Admissions Criteria

ADULT INTAKE AND ADMISSION

Admission Criteria:

Admission to an inpatient psychiatric program is indicated for adults who have DSM 5 diagnoses and, in addition, meet the severity of illness and intensity of service criteria (at least one from each) listed here. The decision for admission rests with the psychiatrist.

Exceptions to the guidelines are approved by the admitting psychiatrist in advance and are based on an assessment of individual patient needs.

PROCEDURE

  1. Admission Criteria
    1. Suicide attempts and a threat to self require 24-hour professional observation.
    2. Suicidal ideation or gesture within 72 hours prior to admission.
    3. Self-mutilation behavior (actual or threatened) within 72 hours of admission.
    4. Homicidal ideation, a threat to others, requires 24 hours of professional observation.
    5. Assaultive behavior threatening others within 72 hours prior to admission.
    6. Command hallucinations direct harm to self or others where there is a risk of the patient taking action.
    7. Chronic and continuing self-destructive behavior that poses a significant and/or immediate threat to life, limb, or bodily function.
    8. Psychiatric symptoms (e.g., hallucinations, delusions, panic reaction, anxiety, agitation, depression) severe enough to cause disordered, bizarre behavior (e.g., catatonia, mania, incoherence, sexually inappropriate behavior) or psychomotor retardation resulting in significant interference with activities of daily living.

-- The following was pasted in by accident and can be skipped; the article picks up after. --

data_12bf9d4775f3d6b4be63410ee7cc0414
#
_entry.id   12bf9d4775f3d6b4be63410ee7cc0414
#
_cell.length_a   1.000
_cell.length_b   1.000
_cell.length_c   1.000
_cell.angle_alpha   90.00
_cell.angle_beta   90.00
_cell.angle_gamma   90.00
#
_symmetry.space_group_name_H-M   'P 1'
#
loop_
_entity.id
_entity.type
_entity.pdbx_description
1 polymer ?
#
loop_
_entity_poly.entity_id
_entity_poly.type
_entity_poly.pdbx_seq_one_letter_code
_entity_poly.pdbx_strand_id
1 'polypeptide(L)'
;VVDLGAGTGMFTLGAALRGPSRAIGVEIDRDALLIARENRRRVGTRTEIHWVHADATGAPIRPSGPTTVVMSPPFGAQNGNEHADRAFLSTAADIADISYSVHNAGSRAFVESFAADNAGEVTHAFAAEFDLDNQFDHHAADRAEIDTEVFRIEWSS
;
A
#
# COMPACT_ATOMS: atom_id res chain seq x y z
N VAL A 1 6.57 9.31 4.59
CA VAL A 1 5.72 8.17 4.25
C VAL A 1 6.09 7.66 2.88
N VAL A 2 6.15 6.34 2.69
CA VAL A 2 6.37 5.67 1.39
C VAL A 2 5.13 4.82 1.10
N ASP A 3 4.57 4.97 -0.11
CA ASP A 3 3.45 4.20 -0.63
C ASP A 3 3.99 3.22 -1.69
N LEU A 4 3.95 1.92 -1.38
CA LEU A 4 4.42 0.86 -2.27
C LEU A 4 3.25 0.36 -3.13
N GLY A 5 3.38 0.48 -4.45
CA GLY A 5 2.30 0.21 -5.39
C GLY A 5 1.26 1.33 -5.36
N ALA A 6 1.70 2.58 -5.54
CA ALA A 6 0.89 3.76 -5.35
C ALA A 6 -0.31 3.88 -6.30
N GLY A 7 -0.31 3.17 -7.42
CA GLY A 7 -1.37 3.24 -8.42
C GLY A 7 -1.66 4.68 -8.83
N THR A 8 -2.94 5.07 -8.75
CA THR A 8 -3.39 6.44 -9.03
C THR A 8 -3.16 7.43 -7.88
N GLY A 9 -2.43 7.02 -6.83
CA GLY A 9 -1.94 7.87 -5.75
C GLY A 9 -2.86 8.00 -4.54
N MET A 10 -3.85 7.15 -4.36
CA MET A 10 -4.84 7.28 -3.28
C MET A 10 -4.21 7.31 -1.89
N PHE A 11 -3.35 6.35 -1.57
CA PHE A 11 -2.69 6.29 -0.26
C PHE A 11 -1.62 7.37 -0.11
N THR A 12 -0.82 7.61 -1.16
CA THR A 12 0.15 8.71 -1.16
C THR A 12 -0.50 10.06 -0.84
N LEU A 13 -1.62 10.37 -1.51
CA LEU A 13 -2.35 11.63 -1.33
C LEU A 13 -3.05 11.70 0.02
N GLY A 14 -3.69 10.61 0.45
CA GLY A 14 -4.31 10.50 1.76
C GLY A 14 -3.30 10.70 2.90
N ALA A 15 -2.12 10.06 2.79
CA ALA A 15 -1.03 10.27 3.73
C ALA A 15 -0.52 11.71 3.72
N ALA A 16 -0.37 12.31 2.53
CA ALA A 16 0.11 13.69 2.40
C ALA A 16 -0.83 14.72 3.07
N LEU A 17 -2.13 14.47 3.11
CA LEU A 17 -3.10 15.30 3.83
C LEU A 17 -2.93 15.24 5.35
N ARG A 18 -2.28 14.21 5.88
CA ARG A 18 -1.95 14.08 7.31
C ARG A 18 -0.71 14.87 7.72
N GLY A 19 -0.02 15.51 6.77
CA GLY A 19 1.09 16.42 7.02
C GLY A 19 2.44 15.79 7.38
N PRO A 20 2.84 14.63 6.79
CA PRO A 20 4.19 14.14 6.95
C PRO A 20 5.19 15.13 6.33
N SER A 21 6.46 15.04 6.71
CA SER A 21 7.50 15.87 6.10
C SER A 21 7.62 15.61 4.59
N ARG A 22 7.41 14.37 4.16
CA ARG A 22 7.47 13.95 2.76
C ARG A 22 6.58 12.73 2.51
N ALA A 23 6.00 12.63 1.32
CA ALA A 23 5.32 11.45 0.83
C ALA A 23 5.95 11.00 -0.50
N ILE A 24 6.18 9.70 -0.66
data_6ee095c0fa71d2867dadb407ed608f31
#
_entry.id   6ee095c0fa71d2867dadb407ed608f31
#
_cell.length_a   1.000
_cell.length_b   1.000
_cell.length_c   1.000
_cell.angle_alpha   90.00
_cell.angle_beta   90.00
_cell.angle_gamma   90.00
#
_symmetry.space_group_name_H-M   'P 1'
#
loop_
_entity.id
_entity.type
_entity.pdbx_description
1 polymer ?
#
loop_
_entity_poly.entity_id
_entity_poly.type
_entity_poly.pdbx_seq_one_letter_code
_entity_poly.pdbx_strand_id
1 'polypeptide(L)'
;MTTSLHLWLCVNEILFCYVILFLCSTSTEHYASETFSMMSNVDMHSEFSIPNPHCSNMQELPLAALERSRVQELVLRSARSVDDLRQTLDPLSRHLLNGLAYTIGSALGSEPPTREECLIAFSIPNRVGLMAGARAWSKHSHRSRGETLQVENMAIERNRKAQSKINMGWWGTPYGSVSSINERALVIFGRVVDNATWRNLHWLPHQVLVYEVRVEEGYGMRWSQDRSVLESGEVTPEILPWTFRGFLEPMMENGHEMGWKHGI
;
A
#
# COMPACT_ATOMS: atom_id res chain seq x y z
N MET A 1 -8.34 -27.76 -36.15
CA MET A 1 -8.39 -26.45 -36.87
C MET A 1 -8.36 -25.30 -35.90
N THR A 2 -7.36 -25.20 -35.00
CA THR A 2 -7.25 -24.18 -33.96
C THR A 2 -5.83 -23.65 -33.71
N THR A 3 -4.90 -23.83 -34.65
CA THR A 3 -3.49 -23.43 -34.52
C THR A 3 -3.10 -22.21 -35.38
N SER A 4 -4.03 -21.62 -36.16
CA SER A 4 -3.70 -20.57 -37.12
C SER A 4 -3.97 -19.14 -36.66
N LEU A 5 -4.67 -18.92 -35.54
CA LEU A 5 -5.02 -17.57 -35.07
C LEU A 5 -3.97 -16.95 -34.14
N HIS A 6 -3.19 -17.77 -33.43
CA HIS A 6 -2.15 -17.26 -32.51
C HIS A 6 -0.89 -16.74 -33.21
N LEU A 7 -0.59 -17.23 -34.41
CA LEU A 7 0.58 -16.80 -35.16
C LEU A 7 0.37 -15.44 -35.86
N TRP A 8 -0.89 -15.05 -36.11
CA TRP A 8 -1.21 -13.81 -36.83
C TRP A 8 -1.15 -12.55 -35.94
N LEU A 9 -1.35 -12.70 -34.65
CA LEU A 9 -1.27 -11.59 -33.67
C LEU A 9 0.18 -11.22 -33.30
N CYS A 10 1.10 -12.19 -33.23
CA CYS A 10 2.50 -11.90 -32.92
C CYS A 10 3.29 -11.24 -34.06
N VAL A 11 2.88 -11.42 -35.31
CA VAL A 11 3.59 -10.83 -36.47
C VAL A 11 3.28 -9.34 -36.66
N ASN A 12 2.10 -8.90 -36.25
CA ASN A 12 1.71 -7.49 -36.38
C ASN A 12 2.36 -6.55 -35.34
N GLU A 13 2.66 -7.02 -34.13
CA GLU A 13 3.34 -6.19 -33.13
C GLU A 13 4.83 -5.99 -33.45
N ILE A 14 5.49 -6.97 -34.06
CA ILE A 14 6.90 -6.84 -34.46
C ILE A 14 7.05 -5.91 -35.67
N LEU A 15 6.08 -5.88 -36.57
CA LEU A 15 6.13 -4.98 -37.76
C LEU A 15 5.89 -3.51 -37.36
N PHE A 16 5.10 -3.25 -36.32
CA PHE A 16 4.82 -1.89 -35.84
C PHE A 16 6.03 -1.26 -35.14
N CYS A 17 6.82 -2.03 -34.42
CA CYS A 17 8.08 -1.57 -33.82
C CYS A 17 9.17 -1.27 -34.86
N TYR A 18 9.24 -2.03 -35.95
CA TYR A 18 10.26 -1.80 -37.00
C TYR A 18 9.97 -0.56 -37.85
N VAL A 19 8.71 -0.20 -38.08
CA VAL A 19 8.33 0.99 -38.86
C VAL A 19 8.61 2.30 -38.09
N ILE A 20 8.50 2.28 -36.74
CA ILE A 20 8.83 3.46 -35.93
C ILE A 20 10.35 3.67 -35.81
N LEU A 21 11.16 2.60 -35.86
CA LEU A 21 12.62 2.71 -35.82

9. Cognitive impairment (disorientation or memory impairment) due to an acute psychiatric disorder that endangers the welfare of patients or others.
    10. For patients with a dementing disorder for evaluation or treatment of psychiatric comorbidity (e.g., risk of suicide, violence, severe depression) warranting inpatient admission.
    11.  A mental disorder causing major disability in social, interpersonal, occupational, and/or educational functioning that is leading to dangerous or life-threatening behavior.
    12. A mental disorder that causes an inability to maintain adequate nutrition or self-care and family/community support cannot provide reliable, essential care so that the patient cannot function at a less intensive level of care during evaluation and treatment.
    13. Toxic reactions to psychotropic medications and require medication monitoring and adjustment. 
    14. Failure of outpatient psychiatric treatment so that the individual requires 24 hours of professional observation and care. Reasons for the failure of  outpatient treatment could include:
      • Increasing severity of psychiatric symptoms;